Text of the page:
This crisis is truly global, a pandemic that did not respect borders, nor the social and economic shocks it caused.
Māori adversely impacted by every previous economic shock, and this time will be no different.
The importance of the COVID-19 fallout in shaping the short-term and long-term socio and economic outcomes of every aspect of our society cannot be overstated. In recessions of the past, the unskilled and low paid were most vulnerable to job loss and community disruption. Further, without doubt, Māori have been disproportionately represented in such groups. Some suggest the current focus on essential and social sector work may mitigate this impact, due to the concentration of Māori in such work.
This focus on essential and social workers might not be enough, given the scale of the reduction in jobs – and many in non-food manufacturing, not to mention forestry, and also retail and tourism activities – it is difficult to see how Māori would escape. Even if Māori did escape from large job losses this time around, a post-crisis scenario where Māori are stuck in the same 'essential', but low-paid jobs is likely to be unappetising to many.
Moreover, the impact of COVID-19 on the many Māori currently residing in Australia is unclear. There is a possibility that some (or many) may move back to Aotearoa (and this could be a result of pro-active encouragement) to be closer to home, whānau, and whenua in this time of uncertainty. The situation and state of social and cultural networks, services, and infrastructure would likely be important in influencing such an outcome.
According to the latest Census, there were 71,079 Māori rangatahi in Aotearoa between the ages of 15 and 19. This cohort will be leaving formal secondary education during the most severe impacts of the response to COVID-19.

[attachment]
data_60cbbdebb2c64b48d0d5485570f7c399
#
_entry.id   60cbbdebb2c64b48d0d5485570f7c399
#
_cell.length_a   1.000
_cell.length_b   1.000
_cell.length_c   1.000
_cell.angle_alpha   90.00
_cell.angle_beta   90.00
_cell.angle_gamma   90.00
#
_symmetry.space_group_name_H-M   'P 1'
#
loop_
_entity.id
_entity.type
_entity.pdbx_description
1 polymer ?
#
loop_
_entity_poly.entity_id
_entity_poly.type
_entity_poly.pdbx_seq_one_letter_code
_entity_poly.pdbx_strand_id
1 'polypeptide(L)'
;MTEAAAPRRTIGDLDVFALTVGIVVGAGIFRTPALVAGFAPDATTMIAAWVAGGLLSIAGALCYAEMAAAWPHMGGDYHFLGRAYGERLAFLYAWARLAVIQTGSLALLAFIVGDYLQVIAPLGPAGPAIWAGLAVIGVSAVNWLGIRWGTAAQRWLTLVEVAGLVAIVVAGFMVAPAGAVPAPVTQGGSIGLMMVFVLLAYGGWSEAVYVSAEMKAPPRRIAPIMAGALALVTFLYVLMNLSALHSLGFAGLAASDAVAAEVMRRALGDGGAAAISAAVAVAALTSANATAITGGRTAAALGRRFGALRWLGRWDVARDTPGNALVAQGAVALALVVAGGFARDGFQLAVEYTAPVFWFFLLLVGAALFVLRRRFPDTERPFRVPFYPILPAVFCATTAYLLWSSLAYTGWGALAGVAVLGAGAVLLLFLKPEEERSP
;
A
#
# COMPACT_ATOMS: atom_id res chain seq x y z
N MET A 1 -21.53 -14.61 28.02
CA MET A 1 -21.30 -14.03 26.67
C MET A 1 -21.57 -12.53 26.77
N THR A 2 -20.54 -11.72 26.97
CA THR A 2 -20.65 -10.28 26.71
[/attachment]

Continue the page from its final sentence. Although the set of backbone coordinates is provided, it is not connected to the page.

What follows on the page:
Rangatahi Māori will be a generation disrupted.
The question becomes, what are rangatahi to do? Historically, it was entry level positions such as retail, hospitality, and some manufacturing that are were attractive for rangatahi coming out of education. However, given the new reality, these might not be available. Also, not all rangatahi are interested in further formal education. Policies and plans by iwi and government need to ensure credible options, whilst considering the demographic structure of Māori and the inter-generational aspect of decisions made now for rangatahi in the immediate future.
Prior to the pandemic, rangatahi were not being inspired to follow traditional pathways. Rangatahi is not being prepared for future opportunities and our education system was not addressing the shifting population demographics that will determine our future. The response to COVID-19 has strengthened the pressure and has exposed existing fault lines in our society that need to be addressed. The world was already changing; the response to COVID-19 has hastened this change.
BERLhas a focus on the Māori economy. Currently, in partnership with Tokona te Raki (Māori Futures Collective of Te Rūnanga o Ngāi Tahu), we are completing research that will focus on young Māori. We anticipate to release the report in a couple of weeks.